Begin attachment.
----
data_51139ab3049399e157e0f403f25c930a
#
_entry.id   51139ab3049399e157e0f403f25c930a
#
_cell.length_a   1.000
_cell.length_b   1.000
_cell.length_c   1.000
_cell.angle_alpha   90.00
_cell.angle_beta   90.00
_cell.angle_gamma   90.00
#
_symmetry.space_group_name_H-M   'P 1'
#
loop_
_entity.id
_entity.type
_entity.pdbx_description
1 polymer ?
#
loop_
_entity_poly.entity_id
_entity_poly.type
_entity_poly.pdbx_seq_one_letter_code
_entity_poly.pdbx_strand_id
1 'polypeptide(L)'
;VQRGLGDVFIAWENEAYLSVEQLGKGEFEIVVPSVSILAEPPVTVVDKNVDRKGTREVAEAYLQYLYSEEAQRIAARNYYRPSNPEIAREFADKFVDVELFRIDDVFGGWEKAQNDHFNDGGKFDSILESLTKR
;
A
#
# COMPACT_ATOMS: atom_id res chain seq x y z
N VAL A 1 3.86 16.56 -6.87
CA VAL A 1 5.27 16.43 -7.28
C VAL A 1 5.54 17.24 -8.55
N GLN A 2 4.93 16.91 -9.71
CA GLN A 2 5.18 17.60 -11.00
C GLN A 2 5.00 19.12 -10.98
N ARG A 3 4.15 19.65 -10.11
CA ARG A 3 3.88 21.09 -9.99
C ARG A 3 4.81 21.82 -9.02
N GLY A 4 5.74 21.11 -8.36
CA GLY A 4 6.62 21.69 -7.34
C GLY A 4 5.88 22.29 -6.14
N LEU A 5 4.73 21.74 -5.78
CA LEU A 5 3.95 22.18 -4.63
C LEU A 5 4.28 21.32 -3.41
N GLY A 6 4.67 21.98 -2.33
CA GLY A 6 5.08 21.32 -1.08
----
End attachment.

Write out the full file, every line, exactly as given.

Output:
data_51139ab3049399e157e0f403f25c930a
#
_entry.id   51139ab3049399e157e0f403f25c930a
#
_cell.length_a   1.000
_cell.length_b   1.000
_cell.length_c   1.000
_cell.angle_alpha   90.00
_cell.angle_beta   90.00
_cell.angle_gamma   90.00
#
_symmetry.space_group_name_H-M   'P 1'
#
loop_
_entity.id
_entity.type
_entity.pdbx_description
1 polymer ?
#
loop_
_entity_poly.entity_id
_entity_poly.type
_entity_poly.pdbx_seq_one_letter_code
_entity_poly.pdbx_strand_id
1 'polypeptide(L)'
;VQRGLGDVFIAWENEAYLSVEQLGKGEFEIVVPSVSILAEPPVTVVDKNVDRKGTREVAEAYLQYLYSEEAQRIAARNYYRPSNPEIAREFADKFVDVELFRIDDVFGGWEKAQNDHFNDGGKFDSILESLTKR
;
A
#
# COMPACT_ATOMS: atom_id res chain seq x y z
N VAL A 1 3.86 16.56 -6.87
CA VAL A 1 5.27 16.43 -7.28
C VAL A 1 5.54 17.24 -8.55
N GLN A 2 4.93 16.91 -9.71
CA GLN A 2 5.18 17.60 -11.00
C GLN A 2 5.00 19.12 -10.98
N ARG A 3 4.15 19.65 -10.11
CA ARG A 3 3.88 21.09 -9.99
C ARG A 3 4.81 21.82 -9.02
N GLY A 4 5.74 21.11 -8.36
CA GLY A 4 6.62 21.69 -7.34
C GLY A 4 5.88 22.29 -6.14
N LEU A 5 4.73 21.74 -5.78
CA LEU A 5 3.95 22.18 -4.63
C LEU A 5 4.28 21.32 -3.41
N GLY A 6 4.67 21.98 -2.33
CA GLY A 6 5.08 21.32 -1.08